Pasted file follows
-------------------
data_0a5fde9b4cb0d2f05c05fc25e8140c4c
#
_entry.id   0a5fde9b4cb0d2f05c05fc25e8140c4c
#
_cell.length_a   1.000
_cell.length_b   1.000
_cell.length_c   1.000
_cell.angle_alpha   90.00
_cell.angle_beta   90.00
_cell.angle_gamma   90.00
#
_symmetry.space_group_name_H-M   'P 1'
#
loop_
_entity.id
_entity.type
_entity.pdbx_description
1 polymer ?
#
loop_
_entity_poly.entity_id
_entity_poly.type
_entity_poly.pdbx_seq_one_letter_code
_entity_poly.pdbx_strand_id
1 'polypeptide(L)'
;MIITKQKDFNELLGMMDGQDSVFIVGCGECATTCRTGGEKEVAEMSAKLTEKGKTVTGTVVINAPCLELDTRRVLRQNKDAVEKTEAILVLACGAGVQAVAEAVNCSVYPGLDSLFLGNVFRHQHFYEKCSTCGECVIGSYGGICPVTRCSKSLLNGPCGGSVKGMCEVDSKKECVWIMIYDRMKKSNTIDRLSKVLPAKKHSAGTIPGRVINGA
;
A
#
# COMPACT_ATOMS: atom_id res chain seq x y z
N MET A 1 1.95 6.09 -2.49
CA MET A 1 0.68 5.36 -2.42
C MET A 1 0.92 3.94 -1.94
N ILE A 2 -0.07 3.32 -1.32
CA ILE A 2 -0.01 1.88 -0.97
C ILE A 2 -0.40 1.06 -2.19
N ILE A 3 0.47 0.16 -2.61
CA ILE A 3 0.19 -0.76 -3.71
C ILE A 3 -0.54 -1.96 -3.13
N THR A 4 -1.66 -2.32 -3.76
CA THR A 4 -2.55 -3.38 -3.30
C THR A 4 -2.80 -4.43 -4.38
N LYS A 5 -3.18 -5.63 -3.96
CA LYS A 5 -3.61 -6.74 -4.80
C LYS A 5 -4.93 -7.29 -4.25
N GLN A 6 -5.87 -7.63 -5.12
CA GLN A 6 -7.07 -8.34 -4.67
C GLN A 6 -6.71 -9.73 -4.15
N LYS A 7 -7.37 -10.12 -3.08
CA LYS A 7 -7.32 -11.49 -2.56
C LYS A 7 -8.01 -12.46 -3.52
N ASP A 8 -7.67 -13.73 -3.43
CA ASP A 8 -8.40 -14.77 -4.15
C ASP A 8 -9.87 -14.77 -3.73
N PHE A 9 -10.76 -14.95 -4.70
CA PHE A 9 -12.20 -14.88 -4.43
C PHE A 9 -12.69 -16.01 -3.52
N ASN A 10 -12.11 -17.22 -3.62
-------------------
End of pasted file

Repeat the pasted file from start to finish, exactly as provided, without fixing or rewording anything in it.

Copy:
data_0a5fde9b4cb0d2f05c05fc25e8140c4c
#
_entry.id   0a5fde9b4cb0d2f05c05fc25e8140c4c
#
_cell.length_a   1.000
_cell.length_b   1.000
_cell.length_c   1.000
_cell.angle_alpha   90.00
_cell.angle_beta   90.00
_cell.angle_gamma   90.00
#
_symmetry.space_group_name_H-M   'P 1'
#
loop_
_entity.id
_entity.type
_entity.pdbx_description
1 polymer ?
#
loop_
_entity_poly.entity_id
_entity_poly.type
_entity_poly.pdbx_seq_one_letter_code
_entity_poly.pdbx_strand_id
1 'polypeptide(L)'
;MIITKQKDFNELLGMMDGQDSVFIVGCGECATTCRTGGEKEVAEMSAKLTEKGKTVTGTVVINAPCLELDTRRVLRQNKDAVEKTEAILVLACGAGVQAVAEAVNCSVYPGLDSLFLGNVFRHQHFYEKCSTCGECVIGSYGGICPVTRCSKSLLNGPCGGSVKGMCEVDSKKECVWIMIYDRMKKSNTIDRLSKVLPAKKHSAGTIPGRVINGA
;
A
#
# COMPACT_ATOMS: atom_id res chain seq x y z
N MET A 1 1.95 6.09 -2.49
CA MET A 1 0.68 5.36 -2.42
C MET A 1 0.92 3.94 -1.94
N ILE A 2 -0.07 3.32 -1.32
CA ILE A 2 -0.01 1.88 -0.97
C ILE A 2 -0.40 1.06 -2.19
N ILE A 3 0.47 0.16 -2.61
CA ILE A 3 0.19 -0.76 -3.71
C ILE A 3 -0.54 -1.96 -3.13
N THR A 4 -1.66 -2.32 -3.76
CA THR A 4 -2.55 -3.38 -3.30
C THR A 4 -2.80 -4.43 -4.38
N LYS A 5 -3.18 -5.63 -3.96
CA LYS A 5 -3.61 -6.74 -4.80
C LYS A 5 -4.93 -7.29 -4.25
N GLN A 6 -5.87 -7.63 -5.12
CA GLN A 6 -7.07 -8.34 -4.67
C GLN A 6 -6.71 -9.73 -4.15
N LYS A 7 -7.37 -10.12 -3.08
CA LYS A 7 -7.32 -11.49 -2.56
C LYS A 7 -8.01 -12.46 -3.52
N ASP A 8 -7.67 -13.73 -3.43
CA ASP A 8 -8.40 -14.77 -4.15
C ASP A 8 -9.87 -14.77 -3.73
N PHE A 9 -10.76 -14.95 -4.70
CA PHE A 9 -12.20 -14.88 -4.43
C PHE A 9 -12.69 -16.01 -3.52
N ASN A 10 -12.11 -17.22 -3.62